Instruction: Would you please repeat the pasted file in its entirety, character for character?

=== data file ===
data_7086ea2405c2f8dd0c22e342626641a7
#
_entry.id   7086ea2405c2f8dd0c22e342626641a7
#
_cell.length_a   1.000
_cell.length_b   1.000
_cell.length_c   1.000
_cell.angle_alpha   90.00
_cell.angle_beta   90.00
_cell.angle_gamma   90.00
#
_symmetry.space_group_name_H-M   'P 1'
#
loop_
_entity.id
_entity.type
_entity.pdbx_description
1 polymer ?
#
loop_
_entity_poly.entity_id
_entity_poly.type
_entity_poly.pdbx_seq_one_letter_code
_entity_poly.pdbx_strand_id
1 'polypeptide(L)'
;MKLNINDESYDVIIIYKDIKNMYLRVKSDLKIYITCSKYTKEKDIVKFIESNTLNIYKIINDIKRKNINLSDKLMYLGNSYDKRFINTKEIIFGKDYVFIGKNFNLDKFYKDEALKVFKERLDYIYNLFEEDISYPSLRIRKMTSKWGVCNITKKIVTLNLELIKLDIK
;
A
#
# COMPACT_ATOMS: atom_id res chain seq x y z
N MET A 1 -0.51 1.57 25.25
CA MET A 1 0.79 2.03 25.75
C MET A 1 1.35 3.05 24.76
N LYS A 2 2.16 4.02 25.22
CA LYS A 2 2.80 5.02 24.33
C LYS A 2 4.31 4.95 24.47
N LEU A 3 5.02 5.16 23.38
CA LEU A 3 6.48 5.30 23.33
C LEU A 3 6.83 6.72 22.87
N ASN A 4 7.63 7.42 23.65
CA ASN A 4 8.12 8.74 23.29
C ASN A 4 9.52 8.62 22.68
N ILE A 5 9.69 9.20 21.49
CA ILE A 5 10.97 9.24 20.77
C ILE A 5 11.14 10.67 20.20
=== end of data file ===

data_7086ea2405c2f8dd0c22e342626641a7
#
_entry.id   7086ea2405c2f8dd0c22e342626641a7
#
_cell.length_a   1.000
_cell.length_b   1.000
_cell.length_c   1.000
_cell.angle_alpha   90.00
_cell.angle_beta   90.00
_cell.angle_gamma   90.00
#
_symmetry.space_group_name_H-M   'P 1'
#
loop_
_entity.id
_entity.type
_entity.pdbx_description
1 polymer ?
#
loop_
_entity_poly.entity_id
_entity_poly.type
_entity_poly.pdbx_seq_one_letter_code
_entity_poly.pdbx_strand_id
1 'polypeptide(L)'
;MKLNINDESYDVIIIYKDIKNMYLRVKSDLKIYITCSKYTKEKDIVKFIESNTLNIYKIINDIKRKNINLSDKLMYLGNSYDKRFINTKEIIFGKDYVFIGKNFNLDKFYKDEALKVFKERLDYIYNLFEEDISYPSLRIRKMTSKWGVCNITKKIVTLNLELIKLDIK
;
A
#
# COMPACT_ATOMS: atom_id res chain seq x y z
N MET A 1 -0.51 1.57 25.25
CA MET A 1 0.79 2.03 25.75
C MET A 1 1.35 3.05 24.76
N LYS A 2 2.16 4.02 25.22
CA LYS A 2 2.80 5.02 24.33
C LYS A 2 4.31 4.95 24.47
N LEU A 3 5.02 5.16 23.38
CA LEU A 3 6.48 5.30 23.33
C LEU A 3 6.83 6.72 22.87
N ASN A 4 7.63 7.42 23.65
CA ASN A 4 8.12 8.74 23.29
C ASN A 4 9.52 8.62 22.68
N ILE A 5 9.69 9.20 21.49
CA ILE A 5 10.97 9.24 20.77
C ILE A 5 11.14 10.67 20.20